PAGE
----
Duo on May 13, 2014
Social media accounts come with a host of benefits.They connect people and businesses, allow for social sharing and provide the opportunity to reach new customers.
But the most important benefit of corporate social media accounts is the opportunity to cultivate customer loyalty.
Let's look at some examples:
This is one a lot of us are familiar with. Airlines are constantly being bombarded with customer complaints and inquiries via social media. Here, Timothy reached out to American Airlines with a grievance.
Joe decided, on his own, to reach out to Feedbands with an issue it informed him of via email. Joe’s tweet gave Feedbands reassurance that its message was heard and allowed the company to share with others by means of a retweet.
So how can other businesses create an environment in which their customers are willing to give them same feedback? More importantly, why should businesses even care about this type of interaction?
Let’s start with the latter.
More often than not, people tend to use social media to vent their frustrations with a particular product or service. It’s understandable, but as a business it’s easy to ignore this type of social interaction because people tend to be irrational when they get upset about something. Still, those interactions should absolutely not be ignored.
According to Provide Support, 70% of those helped via social media customer service return as customers in the future. Rather than ignoring someone’s frustration, embrace it and work to correct the issue to the best of your ability. Working to delight the customer is a key step in establishing customer loyalty. Do it effectively and customers will be much more willing to forgive the occasional mix-up, or worse, a major business crisis.
The very first step to providing outstanding social media customer service is to be active on social media. Use each social network appropriately to best relate to the people on that network. Here’s a breakdown how to use the Big 4:
Twitter is ideal for this type of interaction because it is brief and immediate. Tweets have a half-life of three hours, so there is a benchmark that allows the customer to determine if a response is coming.
It’s the place to go for companies to humanize their brands, so it also works well with this type of customer outreach. As an added bonus, it allows for others to comment, like or otherwise back up what one person might say to the company. Rarely is a customer issue unique to that one person.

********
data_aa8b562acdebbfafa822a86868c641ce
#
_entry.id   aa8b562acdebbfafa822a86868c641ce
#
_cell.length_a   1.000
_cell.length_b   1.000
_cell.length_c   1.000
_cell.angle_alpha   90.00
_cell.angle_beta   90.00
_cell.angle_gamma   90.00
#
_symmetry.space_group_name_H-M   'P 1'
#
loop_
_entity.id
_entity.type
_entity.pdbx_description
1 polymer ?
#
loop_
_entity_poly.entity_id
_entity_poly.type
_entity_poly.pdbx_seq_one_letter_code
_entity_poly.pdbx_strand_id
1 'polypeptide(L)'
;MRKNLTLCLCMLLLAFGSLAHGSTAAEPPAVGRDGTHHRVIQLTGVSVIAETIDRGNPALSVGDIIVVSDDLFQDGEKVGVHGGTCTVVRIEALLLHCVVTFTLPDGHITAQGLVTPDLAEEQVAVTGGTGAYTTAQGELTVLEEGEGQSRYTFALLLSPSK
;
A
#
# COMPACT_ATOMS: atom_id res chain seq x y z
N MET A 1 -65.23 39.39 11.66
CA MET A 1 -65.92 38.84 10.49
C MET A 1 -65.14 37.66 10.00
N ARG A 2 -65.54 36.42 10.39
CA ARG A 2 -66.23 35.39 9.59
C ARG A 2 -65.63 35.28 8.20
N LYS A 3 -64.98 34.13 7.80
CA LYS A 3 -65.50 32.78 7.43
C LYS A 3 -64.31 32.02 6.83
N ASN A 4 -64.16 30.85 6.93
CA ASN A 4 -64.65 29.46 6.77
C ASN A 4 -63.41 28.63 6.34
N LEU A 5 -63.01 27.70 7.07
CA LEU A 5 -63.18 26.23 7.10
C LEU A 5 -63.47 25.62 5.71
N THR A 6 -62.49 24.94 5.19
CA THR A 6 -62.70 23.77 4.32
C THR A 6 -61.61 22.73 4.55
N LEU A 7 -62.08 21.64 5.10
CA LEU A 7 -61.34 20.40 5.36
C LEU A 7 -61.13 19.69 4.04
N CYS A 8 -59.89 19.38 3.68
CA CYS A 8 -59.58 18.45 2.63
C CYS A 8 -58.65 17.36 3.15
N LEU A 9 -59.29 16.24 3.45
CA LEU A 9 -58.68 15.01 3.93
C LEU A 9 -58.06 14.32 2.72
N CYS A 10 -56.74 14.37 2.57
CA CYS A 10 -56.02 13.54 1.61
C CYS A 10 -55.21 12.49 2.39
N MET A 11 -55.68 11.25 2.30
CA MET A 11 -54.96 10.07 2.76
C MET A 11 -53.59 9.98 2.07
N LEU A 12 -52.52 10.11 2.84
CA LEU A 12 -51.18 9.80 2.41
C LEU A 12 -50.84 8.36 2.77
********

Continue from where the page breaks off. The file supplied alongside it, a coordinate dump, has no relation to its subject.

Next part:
Depending on how active the company is on the social network, Google+ can be a business’ best friend. This social network is more than just a platform to interact, it is Google. Plus-1’s are similar to Facebook “Like’s” except they appear in Google searches, increasing the likelihood that customers will see the social interaction.
This site is not recommended for this type of customer outreach. LinkedIn is not optimized for conversation between two or more parties because it is mostly a sharing and informational website, not a feedback site.
It’s important here to note that catering your business’ interaction to each social media platform and using the proper jargon means nothing if responses are not timely. Monitor social networks as often as possible so responses don’t have a long wait time before being seen. About 43% of customers expect a response via social media within the same day or sooner, so don’t keep them waiting.
From a customer’s standpoint, longer wait times may indicate that no response is coming at all. At the very least, reply immediately to inform the customer that the issue is being checked out and a solution is coming soon to sooth some of that “waiting room” stress.
The customer knows a response is coming and has already interacted on their social platform of choice: what can you offer them? Depending on the industry, a free product or service might be the ideal solution (especially if that product or service spectacularly failed to meet expectations).
It is unacceptable to let customer outreach go unanswered. Failure to respond gives the impression that the company does not care enough to acknowledge the problem and can only result in negative feelings from the customer.
Failure to find an effective solution does not necessarily remove the opportunity to create a loyal customer. Sometimes, there is no solution to a customer problem. Respond anyway and work toward satisfying the customer in some way.
Effectively responding to negative situations is just as important as providing everyday, outstanding service. When that expectation is not met, the need to make it right greatly increases. If done correctly, customer loyalty will go through the roof and customers will be eager to share your business with others.